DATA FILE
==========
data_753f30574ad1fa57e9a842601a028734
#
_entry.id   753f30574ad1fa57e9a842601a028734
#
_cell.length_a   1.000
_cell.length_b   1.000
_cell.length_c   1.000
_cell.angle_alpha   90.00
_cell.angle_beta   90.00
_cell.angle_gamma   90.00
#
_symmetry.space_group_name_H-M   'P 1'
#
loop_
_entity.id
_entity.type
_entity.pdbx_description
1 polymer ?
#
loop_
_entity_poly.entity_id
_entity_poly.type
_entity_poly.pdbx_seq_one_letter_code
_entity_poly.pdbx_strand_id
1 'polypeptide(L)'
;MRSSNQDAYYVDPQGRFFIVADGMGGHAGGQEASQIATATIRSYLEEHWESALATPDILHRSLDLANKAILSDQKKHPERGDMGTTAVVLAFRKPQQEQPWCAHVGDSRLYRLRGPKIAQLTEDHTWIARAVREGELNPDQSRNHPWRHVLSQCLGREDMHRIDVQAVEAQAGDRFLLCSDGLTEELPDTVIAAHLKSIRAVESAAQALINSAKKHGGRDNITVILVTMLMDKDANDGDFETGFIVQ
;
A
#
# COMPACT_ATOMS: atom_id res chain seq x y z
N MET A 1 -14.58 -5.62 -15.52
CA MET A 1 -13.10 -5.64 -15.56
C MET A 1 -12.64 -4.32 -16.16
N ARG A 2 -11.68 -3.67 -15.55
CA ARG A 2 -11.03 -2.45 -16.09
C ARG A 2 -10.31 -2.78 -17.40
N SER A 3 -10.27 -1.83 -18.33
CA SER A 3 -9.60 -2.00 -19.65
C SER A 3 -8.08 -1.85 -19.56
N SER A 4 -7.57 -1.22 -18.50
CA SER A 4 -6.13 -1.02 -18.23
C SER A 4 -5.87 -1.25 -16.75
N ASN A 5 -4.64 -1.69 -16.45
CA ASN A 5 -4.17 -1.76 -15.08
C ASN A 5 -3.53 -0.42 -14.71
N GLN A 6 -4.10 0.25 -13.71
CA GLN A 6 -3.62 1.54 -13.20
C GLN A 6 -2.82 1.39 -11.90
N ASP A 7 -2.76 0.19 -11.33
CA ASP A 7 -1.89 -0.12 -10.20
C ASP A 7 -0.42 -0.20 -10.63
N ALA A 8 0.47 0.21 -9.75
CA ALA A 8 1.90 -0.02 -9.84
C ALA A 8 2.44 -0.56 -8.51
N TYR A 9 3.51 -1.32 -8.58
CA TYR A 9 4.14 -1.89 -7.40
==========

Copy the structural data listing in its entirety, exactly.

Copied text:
data_753f30574ad1fa57e9a842601a028734
#
_entry.id   753f30574ad1fa57e9a842601a028734
#
_cell.length_a   1.000
_cell.length_b   1.000
_cell.length_c   1.000
_cell.angle_alpha   90.00
_cell.angle_beta   90.00
_cell.angle_gamma   90.00
#
_symmetry.space_group_name_H-M   'P 1'
#
loop_
_entity.id
_entity.type
_entity.pdbx_description
1 polymer ?
#
loop_
_entity_poly.entity_id
_entity_poly.type
_entity_poly.pdbx_seq_one_letter_code
_entity_poly.pdbx_strand_id
1 'polypeptide(L)'
;MRSSNQDAYYVDPQGRFFIVADGMGGHAGGQEASQIATATIRSYLEEHWESALATPDILHRSLDLANKAILSDQKKHPERGDMGTTAVVLAFRKPQQEQPWCAHVGDSRLYRLRGPKIAQLTEDHTWIARAVREGELNPDQSRNHPWRHVLSQCLGREDMHRIDVQAVEAQAGDRFLLCSDGLTEELPDTVIAAHLKSIRAVESAAQALINSAKKHGGRDNITVILVTMLMDKDANDGDFETGFIVQ
;
A
#
# COMPACT_ATOMS: atom_id res chain seq x y z
N MET A 1 -14.58 -5.62 -15.52
CA MET A 1 -13.10 -5.64 -15.56
C MET A 1 -12.64 -4.32 -16.16
N ARG A 2 -11.68 -3.67 -15.55
CA ARG A 2 -11.03 -2.45 -16.09
C ARG A 2 -10.31 -2.78 -17.40
N SER A 3 -10.27 -1.83 -18.33
CA SER A 3 -9.60 -2.00 -19.65
C SER A 3 -8.08 -1.85 -19.56
N SER A 4 -7.57 -1.22 -18.50
CA SER A 4 -6.13 -1.02 -18.23
C SER A 4 -5.87 -1.25 -16.75
N ASN A 5 -4.64 -1.69 -16.45
CA ASN A 5 -4.17 -1.76 -15.08
C ASN A 5 -3.53 -0.42 -14.71
N GLN A 6 -4.10 0.25 -13.71
CA GLN A 6 -3.62 1.54 -13.20
C GLN A 6 -2.82 1.39 -11.90
N ASP A 7 -2.76 0.19 -11.33
CA ASP A 7 -1.89 -0.12 -10.20
C ASP A 7 -0.42 -0.20 -10.63
N ALA A 8 0.47 0.21 -9.75
CA ALA A 8 1.90 -0.02 -9.84
C ALA A 8 2.44 -0.56 -8.51
N TYR A 9 3.51 -1.32 -8.58
CA TYR A 9 4.14 -1.89 -7.40